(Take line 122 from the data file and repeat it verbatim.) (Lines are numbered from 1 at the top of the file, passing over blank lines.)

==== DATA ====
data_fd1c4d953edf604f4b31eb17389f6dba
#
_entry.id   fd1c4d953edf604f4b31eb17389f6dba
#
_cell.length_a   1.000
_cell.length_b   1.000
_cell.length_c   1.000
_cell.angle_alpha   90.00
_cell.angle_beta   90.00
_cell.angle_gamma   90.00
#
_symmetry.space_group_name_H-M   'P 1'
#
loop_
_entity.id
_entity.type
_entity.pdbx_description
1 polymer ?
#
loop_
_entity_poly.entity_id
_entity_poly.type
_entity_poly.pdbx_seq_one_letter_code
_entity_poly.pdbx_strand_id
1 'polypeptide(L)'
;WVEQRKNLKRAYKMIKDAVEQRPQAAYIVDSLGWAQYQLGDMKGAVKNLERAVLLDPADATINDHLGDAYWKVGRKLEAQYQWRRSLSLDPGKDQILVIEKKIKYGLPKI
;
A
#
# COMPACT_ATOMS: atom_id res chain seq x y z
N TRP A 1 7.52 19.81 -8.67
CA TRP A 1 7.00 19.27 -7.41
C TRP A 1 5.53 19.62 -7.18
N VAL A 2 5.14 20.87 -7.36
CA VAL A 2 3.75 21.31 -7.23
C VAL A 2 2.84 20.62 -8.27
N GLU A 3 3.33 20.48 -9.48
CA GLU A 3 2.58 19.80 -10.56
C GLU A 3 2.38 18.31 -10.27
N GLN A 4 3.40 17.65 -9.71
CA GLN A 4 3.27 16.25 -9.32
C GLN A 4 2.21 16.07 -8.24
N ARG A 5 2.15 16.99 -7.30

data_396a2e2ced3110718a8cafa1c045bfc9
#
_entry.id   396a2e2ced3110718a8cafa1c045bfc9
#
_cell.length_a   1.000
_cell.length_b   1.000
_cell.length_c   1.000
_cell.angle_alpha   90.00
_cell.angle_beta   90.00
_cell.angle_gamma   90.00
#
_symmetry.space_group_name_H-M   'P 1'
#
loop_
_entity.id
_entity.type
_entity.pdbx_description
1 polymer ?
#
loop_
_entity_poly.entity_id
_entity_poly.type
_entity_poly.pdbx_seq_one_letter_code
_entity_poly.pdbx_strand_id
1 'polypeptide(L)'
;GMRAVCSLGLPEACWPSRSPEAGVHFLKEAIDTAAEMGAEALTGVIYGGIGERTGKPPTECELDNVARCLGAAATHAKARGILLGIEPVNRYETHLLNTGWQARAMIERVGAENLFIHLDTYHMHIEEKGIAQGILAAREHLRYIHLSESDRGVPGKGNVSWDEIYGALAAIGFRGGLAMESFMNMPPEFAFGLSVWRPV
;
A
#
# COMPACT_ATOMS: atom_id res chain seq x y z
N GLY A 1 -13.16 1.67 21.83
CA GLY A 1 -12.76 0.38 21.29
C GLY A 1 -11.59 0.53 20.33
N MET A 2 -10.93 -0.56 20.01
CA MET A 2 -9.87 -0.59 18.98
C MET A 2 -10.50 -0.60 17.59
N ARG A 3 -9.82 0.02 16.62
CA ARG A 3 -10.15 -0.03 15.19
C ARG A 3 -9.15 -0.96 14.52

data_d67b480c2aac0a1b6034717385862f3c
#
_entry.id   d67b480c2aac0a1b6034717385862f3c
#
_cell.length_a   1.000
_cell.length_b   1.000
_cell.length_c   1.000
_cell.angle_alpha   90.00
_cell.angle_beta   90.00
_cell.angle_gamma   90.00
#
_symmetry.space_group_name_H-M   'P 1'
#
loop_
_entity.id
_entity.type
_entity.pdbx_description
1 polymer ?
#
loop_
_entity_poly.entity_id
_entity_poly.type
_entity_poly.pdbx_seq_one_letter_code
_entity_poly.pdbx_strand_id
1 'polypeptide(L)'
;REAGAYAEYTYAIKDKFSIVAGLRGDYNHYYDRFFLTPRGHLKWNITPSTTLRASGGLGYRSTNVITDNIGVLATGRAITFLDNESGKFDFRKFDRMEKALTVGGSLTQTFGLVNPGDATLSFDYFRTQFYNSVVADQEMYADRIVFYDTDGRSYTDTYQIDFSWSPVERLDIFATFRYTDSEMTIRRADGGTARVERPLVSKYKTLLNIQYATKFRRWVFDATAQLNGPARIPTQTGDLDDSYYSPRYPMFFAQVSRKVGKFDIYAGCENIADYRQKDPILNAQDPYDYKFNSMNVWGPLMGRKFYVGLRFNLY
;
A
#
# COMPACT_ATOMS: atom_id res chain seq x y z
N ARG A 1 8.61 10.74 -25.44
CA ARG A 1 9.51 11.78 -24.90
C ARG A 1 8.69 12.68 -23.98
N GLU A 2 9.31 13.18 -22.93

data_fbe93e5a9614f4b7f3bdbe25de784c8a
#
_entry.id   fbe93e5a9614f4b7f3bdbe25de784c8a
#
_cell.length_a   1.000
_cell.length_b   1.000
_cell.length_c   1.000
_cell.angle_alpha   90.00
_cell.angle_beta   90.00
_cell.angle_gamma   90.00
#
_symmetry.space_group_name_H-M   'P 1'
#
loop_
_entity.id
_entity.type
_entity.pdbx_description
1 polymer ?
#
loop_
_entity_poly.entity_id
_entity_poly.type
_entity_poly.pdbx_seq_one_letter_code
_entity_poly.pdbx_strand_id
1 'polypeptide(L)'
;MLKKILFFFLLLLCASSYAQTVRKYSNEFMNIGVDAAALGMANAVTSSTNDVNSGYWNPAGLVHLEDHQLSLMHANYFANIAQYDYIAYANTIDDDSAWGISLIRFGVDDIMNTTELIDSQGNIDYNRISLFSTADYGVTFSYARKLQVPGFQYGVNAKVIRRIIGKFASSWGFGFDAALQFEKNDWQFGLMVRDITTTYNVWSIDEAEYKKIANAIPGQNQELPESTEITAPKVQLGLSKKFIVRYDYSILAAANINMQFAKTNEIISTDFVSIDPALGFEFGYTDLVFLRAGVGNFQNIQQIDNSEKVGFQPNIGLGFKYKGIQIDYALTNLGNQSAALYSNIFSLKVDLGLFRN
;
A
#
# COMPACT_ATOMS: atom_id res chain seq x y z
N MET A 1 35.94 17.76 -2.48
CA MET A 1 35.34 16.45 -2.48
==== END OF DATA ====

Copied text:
_cell.length_b   1.000